Arizona senator dies at 81 – The Hollywood Reporter

Six-term Arizona senator and 2008 Republican presidential candidate John McCain died Saturday at his Arizona ranch with his family after a battle with brain cancer. He was 81 years old.

“My heart is broken. I’m so lucky to have had the adventure of loving this amazing man for 38 years,” McCain’s wife, Cindy, said. tweeted Saturday. “He passed as he lived, on his own terms, surrounded by the people he loved, in the place he loved the most.”

His daughter, Meghan McCain, partly written in a lengthy statement: “With the passing of my father comes great grief and sorrow for me, for my mother, for my brothers and for my sisters. It was a great fire that burned brightly, and we lived in its light and warmth for so long.

McCain had recently decided to stop medical treatment. Although he “exceeded survival expectations,” the family said in a statement about the decision on Friday that “the progression of the disease and the inexorable advance of age render their verdict.”

The senator had been absent from the Capitol since December. Republican Arizona Governor Doug Ducey is expected to name a replacement who would serve the remainder of McCain’s term until the 2020 election.

According to a post on McCain’s official website, a national memorial service will be held at the National Cathedral in Washington on Saturday, September 1 at 10 a.m. ET. While the event is private, a live stream will be available. The day before, he will rest in state at the United States Capitol.

McCain will also be in state at the Arizona State Capitol on Wednesday with a memorial service at North Phoenix Baptist Church the following day.

The decorated Vietnam War veteran will be buried on a grassy hill at the U.S. Naval Academy Cemetery in Annapolis, next to lifelong friend Chuck Larson, McCain’s admiral and lifelong ally.

The son and grandson of Navy admirals, McCain was a former Navy pilot and was held as a prisoner of war in Vietnam for more than five years. He was elected to Congress in the early 1980s and elected to the Senate in 1986, replacing retired Barry Goldwater. McCain gained a reputation as a legislator who was willing to stand by his convictions rather than follow party leaders.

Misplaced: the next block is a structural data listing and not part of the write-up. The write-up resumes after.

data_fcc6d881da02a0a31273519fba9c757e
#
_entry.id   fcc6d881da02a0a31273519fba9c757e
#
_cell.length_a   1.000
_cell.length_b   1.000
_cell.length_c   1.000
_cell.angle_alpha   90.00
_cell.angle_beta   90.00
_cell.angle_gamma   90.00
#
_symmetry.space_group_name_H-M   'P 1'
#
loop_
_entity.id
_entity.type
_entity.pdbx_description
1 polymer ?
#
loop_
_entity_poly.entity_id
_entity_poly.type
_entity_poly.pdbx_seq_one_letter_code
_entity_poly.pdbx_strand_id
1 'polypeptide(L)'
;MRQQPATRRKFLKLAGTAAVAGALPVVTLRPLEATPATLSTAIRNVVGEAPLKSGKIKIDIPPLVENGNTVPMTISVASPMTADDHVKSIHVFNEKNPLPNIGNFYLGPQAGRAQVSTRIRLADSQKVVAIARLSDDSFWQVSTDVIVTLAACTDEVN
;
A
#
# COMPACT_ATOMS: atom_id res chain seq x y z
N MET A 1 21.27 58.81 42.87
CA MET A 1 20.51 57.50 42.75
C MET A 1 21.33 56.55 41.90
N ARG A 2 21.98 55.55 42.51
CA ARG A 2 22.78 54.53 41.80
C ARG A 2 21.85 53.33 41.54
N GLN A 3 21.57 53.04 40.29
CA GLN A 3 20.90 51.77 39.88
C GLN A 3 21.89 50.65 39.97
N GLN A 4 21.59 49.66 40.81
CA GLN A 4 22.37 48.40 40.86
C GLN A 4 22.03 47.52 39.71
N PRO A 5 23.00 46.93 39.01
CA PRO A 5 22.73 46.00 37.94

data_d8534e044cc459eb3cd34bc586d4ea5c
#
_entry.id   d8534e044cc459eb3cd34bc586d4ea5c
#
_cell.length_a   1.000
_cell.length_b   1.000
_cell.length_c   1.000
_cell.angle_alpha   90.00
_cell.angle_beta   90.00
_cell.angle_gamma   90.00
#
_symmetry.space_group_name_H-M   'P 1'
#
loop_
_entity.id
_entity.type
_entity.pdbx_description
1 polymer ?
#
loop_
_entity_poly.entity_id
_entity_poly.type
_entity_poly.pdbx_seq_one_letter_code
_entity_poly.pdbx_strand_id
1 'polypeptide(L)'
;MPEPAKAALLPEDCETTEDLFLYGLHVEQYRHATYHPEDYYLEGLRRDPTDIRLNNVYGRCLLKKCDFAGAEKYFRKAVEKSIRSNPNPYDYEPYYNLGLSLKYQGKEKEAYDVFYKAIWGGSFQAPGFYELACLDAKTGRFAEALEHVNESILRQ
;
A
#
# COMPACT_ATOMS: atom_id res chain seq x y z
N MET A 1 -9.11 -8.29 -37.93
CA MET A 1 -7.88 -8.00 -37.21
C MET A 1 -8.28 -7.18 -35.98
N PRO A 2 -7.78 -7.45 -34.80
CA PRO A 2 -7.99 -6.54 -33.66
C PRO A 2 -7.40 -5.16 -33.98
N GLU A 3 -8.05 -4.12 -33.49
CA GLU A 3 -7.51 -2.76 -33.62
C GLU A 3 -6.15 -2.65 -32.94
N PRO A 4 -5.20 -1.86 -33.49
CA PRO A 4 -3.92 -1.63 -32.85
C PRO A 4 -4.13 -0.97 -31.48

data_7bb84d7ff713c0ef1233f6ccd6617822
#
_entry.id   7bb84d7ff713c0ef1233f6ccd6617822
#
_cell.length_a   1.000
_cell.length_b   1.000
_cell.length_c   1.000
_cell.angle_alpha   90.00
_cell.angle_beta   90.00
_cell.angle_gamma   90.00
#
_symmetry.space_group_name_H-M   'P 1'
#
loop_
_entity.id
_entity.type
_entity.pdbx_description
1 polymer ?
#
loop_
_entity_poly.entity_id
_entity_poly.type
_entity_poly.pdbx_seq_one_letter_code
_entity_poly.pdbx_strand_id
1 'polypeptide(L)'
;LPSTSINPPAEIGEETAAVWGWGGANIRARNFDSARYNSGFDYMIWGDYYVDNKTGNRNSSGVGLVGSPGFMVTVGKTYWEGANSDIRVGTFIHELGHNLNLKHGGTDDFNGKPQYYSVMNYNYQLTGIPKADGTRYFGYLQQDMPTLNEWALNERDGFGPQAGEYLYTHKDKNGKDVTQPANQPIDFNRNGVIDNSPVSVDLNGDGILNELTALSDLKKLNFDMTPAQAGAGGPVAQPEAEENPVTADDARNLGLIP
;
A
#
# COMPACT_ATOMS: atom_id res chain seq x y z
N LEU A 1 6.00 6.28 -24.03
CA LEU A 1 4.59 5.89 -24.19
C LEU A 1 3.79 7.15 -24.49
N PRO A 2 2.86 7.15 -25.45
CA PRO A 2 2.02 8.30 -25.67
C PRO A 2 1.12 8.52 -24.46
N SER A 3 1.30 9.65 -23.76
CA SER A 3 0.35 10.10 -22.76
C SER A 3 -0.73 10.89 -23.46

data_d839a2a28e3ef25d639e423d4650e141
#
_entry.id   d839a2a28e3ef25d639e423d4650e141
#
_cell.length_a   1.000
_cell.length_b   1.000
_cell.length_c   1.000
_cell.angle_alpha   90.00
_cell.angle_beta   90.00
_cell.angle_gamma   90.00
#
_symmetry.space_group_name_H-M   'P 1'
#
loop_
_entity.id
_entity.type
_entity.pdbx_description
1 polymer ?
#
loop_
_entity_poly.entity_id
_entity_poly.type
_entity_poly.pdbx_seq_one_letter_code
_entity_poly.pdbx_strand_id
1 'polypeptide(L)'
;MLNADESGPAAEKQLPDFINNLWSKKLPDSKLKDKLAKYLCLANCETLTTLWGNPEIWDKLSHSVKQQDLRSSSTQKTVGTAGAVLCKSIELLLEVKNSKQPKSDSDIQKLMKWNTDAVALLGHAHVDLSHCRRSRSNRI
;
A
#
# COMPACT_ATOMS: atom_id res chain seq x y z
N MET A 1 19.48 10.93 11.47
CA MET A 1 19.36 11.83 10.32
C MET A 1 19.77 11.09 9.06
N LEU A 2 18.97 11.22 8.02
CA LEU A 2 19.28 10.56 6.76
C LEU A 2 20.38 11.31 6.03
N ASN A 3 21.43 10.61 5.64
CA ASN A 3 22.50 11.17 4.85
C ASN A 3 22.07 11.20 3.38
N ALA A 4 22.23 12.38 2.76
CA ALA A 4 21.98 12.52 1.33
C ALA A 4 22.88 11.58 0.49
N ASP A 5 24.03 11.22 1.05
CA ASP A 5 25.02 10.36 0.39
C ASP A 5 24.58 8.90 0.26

He was a frequent target of criticism from President Donald Trump, particularly for his vote against a Republican replacement for “Obamacare”, the health care law approved under President Barack Obama. Trump signed a military policy bill this month bearing McCain’s name, but in a sign of their strained relationship, the president made no mention of McCain’s name during a signing ceremony.

On Friday, McCain’s wife, Cindy, took to Twitter to say, “I love my husband with all my heart. God bless everyone who has taken care of my husband through this journey.

McCain underwent surgery in July 2017 to remove a blood clot in his brain after being diagnosed with an aggressive tumor called glioblastoma. It’s the same type of tumor that killed Senator Edward M. Kennedy at age 77 in 2009.

However, McCain quickly bounced back, returning to Washington and entering the Senate in late July to a standing ovation from his colleagues. In a dramatic turn, he then voted against the Republican health care bill, drawing the ire of Trump, who frequently cites McCain’s vote at campaign events.

McCain’s condition worsened last fall; he had been in Arizona since December.

McCain was a long-term survivor of melanoma, a deadly skin cancer. Doctors classified her brain cancer as a “primary tumour”, meaning it was unrelated to her previous malignancies.

McCain ran unsuccessfully for the Republican presidential nomination in 2000, then won it in 2008 before losing the general election to Obama.

He returned to the Senate, determined not to be defined by a failed presidential campaign in which his reputation as a maverick had faded.

When Republicans took control of the Senate in 2015, McCain, the scion of a decorated military family, embraced his newfound influence as chairman of the Senate Armed Services Committee, pushing for an aggressive US military intervention in the foreigner and eager to help “defeat the forces of radical Islam that wants to destroy America.

When asked how he wanted to be remembered, McCain simply replied, “That I made a major contribution to the defense of the nation.”